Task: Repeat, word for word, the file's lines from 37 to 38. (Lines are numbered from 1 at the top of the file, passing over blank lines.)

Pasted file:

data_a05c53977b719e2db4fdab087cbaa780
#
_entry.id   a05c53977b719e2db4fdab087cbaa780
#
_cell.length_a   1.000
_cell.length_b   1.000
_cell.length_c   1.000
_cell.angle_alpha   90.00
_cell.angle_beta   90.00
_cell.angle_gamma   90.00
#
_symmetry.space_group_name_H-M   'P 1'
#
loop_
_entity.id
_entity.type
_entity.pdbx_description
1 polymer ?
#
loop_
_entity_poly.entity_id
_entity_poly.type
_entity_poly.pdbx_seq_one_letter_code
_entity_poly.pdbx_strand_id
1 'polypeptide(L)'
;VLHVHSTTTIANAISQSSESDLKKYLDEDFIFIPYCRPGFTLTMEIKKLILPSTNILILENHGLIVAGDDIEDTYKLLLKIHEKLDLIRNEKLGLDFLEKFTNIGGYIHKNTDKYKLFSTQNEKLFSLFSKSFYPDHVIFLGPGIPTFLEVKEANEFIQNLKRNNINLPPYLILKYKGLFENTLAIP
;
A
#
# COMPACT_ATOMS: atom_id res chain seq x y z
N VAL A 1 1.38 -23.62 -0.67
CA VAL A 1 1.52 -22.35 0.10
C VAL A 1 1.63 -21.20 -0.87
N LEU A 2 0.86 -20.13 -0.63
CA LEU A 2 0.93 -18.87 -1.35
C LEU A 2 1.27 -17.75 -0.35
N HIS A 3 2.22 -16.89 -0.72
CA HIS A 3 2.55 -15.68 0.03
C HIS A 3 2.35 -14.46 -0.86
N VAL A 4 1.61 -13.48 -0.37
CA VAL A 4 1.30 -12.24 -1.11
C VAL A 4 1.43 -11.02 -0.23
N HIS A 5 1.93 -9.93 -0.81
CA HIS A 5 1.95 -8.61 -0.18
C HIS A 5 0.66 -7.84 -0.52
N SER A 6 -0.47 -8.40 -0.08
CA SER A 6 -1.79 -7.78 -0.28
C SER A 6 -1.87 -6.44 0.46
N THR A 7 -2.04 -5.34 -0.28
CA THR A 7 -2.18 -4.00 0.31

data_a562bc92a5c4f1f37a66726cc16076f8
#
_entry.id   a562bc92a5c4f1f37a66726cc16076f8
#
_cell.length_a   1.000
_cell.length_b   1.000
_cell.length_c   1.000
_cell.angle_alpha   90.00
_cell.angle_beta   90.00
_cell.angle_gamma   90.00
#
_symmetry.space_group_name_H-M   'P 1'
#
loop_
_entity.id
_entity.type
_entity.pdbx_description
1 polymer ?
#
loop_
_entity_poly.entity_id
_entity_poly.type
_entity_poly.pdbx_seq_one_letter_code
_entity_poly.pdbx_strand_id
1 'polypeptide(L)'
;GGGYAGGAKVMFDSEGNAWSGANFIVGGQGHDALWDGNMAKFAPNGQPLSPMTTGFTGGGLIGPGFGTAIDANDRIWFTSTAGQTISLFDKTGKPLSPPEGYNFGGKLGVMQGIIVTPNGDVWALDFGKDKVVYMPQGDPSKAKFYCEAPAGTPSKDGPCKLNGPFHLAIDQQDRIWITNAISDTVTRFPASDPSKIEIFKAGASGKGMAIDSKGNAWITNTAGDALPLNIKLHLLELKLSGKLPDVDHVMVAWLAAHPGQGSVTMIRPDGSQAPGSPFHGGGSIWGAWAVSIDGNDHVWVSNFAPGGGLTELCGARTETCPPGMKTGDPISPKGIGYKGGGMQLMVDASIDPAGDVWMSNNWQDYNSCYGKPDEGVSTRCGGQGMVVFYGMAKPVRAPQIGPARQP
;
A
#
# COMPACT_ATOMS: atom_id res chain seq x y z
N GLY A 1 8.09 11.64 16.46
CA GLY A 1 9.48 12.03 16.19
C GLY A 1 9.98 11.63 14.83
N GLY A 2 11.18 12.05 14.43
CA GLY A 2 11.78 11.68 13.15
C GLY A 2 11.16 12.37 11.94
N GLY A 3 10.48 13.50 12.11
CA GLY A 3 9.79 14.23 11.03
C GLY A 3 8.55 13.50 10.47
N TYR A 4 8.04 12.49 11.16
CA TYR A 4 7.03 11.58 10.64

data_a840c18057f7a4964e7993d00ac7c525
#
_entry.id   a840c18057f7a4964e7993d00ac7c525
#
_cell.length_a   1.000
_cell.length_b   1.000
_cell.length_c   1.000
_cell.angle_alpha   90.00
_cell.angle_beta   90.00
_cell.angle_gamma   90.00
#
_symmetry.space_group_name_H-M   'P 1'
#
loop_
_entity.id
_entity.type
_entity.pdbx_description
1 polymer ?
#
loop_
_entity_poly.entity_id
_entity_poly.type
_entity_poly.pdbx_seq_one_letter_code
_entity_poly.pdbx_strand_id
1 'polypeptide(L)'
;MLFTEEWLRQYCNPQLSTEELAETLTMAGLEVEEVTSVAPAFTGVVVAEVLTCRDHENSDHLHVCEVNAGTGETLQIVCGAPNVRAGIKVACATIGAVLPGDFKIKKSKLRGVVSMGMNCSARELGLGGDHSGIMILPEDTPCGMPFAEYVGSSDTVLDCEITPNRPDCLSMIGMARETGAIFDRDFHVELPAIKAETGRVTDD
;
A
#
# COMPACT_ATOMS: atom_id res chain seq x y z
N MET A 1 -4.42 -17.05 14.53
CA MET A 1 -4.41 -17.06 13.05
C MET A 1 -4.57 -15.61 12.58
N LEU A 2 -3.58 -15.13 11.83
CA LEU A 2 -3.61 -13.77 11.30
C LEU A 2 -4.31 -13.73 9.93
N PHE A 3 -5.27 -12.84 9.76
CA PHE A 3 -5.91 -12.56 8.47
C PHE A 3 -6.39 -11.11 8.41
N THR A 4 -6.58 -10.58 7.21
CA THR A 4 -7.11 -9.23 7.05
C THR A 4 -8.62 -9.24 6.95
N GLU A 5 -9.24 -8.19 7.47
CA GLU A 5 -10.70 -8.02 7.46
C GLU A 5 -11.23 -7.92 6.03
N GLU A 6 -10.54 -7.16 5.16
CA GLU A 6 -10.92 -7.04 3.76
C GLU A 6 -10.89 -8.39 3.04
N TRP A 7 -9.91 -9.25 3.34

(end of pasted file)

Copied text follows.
N HIS A 3 2.22 -16.89 -0.72
CA HIS A 3 2.55 -15.68 0.03